Elevated Framingham risk score in HIV-positive patients on highly active antiretroviral therapy: results from a Norwegian study of 721 subjects
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Highly active antiretroviral therapy (HAART) may induce dyslipidemia and thus increase the risk of future cardiovascular heart disease (CHD). In this cross-sectional study performed in 2000–2001, the prevalence of a Framingham CHD risk score of >20% in HIV-positive individuals treated or not treated with HAART was compared with that in age- and gender-matched controls. The study included 721 subjects: 219 HIV-positive individuals on HAART, 64 HIV-positive, HAART-naïve individuals, and 438 age- and gender-matched controls randomly selected from a simultaneous health survey. The prevalence of a 10-year estimated CHD risk of >20% was 11.9% in patients on HAART compared to 5.3% in controls (P=0.004). The main contributors to the increased CHD risk in patients on HAART were increased prevalence of daily smoking (54.5% vs 30.1%; P<0.001), total cholesterol of >6.2 mmol/l (36.1% vs 21.7%; P<0.001), and HDL cholesterol of < 0.9 mmol/l (20.9% vs 8.0%; P<0.001). In HAART-naïve patients, the prevalence of a 10-year estimated CHD risk of >20% was 6.3% (P=0.25 vs HAART patients, P=0.76 vs controls), the prevalence of daily smoking was 56.3% (P=0.89 vs HAART patients, P<0.001 vs controls), the prevalence of total cholesterol >6.2 mmol/l was 9.4% (P<0.001 vs HAART patients, P=0.019 vs controls), and the prevalence of HDL cholesterol of <0.9 mmol/l was 30.9% (P=0.16 vs HAART patients, P<0.001 vs controls). The results show that, compared to controls, twice as many patients on HAART have an estimated 10-year CHD risk above 20%. These patients are candidates for intensive interventions. HAART patients should be encouraged to permanently stop smoking, make healthy food choices, and increase physical activity. In patients with elevated lipid levels, a change in the HAART regimen or treatment with lipid-lowering drugs should be considered.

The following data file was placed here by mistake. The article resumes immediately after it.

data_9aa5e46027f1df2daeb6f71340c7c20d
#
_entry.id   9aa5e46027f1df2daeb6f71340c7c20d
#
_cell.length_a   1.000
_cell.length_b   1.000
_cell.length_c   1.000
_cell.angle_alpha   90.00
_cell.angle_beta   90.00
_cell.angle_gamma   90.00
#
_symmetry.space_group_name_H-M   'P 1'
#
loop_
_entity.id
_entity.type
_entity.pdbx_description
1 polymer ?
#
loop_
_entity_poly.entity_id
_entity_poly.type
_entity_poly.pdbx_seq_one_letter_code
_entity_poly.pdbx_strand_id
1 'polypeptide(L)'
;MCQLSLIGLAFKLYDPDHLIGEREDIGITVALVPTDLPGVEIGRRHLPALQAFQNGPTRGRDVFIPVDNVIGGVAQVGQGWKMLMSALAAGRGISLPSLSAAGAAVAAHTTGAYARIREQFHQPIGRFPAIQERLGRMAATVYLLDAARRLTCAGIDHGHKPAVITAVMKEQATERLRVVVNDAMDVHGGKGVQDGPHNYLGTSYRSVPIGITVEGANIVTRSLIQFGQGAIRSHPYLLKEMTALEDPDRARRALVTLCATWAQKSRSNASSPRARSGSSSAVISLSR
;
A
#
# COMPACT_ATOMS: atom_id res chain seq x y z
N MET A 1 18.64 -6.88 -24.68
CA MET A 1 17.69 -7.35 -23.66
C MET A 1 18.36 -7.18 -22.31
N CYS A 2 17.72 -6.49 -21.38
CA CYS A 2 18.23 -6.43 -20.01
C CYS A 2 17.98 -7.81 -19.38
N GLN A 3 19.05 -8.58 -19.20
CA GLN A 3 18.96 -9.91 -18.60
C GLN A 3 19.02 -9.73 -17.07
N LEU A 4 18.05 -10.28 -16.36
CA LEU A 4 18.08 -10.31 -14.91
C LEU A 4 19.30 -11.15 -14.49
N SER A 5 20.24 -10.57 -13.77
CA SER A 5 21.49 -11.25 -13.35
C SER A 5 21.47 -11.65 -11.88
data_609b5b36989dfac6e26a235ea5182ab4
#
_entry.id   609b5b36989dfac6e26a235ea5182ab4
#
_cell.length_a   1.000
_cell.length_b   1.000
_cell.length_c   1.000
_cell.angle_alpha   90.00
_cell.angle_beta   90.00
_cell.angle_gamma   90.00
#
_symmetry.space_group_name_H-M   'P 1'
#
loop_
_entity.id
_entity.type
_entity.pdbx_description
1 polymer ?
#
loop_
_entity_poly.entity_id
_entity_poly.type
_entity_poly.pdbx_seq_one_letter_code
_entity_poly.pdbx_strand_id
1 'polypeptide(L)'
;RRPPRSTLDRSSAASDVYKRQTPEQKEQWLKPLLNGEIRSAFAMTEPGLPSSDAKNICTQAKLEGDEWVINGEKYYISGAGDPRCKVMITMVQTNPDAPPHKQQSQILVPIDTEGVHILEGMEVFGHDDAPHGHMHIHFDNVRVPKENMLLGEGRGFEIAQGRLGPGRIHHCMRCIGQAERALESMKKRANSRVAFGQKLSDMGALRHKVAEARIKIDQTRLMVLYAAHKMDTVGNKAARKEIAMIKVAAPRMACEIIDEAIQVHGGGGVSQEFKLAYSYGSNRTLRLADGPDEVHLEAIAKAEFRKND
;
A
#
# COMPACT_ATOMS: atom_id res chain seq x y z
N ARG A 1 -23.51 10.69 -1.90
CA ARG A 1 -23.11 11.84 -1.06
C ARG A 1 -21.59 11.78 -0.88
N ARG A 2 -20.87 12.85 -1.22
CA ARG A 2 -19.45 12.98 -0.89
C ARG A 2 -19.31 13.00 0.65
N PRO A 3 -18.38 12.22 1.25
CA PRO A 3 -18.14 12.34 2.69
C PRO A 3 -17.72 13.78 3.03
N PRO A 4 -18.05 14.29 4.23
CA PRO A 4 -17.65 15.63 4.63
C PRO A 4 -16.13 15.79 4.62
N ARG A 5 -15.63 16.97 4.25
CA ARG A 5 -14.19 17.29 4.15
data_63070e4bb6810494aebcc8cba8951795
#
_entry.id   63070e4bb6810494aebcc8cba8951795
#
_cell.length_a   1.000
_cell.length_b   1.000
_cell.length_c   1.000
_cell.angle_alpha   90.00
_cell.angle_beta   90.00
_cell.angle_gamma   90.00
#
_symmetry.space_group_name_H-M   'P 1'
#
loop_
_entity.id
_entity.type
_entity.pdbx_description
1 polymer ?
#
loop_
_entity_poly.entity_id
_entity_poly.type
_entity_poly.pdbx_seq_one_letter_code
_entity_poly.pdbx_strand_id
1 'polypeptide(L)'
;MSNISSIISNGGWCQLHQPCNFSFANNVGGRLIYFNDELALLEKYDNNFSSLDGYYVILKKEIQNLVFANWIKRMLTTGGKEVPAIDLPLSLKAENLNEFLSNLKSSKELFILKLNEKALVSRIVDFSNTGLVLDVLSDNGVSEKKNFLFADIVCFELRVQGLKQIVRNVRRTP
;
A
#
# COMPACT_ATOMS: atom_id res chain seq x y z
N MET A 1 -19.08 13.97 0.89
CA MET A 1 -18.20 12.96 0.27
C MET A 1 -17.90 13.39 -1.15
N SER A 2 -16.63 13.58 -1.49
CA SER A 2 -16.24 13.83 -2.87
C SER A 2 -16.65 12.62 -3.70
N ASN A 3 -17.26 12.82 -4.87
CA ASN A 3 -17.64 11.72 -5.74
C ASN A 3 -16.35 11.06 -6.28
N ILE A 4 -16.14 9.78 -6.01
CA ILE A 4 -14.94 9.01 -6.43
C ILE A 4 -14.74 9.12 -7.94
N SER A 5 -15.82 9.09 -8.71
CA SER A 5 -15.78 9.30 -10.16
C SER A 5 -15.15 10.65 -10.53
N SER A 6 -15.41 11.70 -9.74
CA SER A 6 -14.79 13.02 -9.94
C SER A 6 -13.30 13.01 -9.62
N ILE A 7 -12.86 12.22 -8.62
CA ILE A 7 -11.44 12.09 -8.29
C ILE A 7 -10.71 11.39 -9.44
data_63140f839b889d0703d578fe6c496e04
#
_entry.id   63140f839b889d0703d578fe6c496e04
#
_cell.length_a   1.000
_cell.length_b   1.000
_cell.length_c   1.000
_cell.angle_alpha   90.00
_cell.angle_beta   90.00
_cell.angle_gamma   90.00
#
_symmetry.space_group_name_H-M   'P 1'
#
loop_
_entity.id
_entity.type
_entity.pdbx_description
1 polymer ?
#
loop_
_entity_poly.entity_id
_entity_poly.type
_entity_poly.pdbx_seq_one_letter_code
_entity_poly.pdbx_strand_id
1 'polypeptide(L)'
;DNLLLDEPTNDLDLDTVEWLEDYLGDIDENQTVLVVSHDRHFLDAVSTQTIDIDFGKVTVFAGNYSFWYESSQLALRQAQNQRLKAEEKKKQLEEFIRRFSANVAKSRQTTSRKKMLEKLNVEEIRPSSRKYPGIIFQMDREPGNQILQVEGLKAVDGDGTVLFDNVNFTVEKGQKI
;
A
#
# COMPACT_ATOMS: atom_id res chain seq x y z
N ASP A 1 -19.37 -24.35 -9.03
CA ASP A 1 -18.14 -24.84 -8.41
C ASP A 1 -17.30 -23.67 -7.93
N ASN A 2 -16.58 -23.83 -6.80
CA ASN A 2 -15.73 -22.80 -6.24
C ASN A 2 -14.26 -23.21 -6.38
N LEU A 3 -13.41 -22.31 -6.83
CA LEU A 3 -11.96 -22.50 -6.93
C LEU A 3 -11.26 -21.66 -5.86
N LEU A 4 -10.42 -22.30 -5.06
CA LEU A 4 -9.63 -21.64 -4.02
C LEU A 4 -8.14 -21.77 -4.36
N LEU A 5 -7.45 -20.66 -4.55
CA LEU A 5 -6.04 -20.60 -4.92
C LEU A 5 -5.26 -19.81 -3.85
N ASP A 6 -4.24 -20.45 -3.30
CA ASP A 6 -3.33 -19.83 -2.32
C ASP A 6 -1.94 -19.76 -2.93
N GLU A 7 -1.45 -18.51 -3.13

KeywordsFramingham Risk Score Daily Smoking Cardiovascular Heart Disease Elevated Lipid Level Oslo Health Study
The authors wish to thank Anne Johanne Søgaard and Harald Arnesen for valuable comments on the manuscript and Arve Sjølingstad for helpful assistance with data from the Oslo Health Study 2000–2001.
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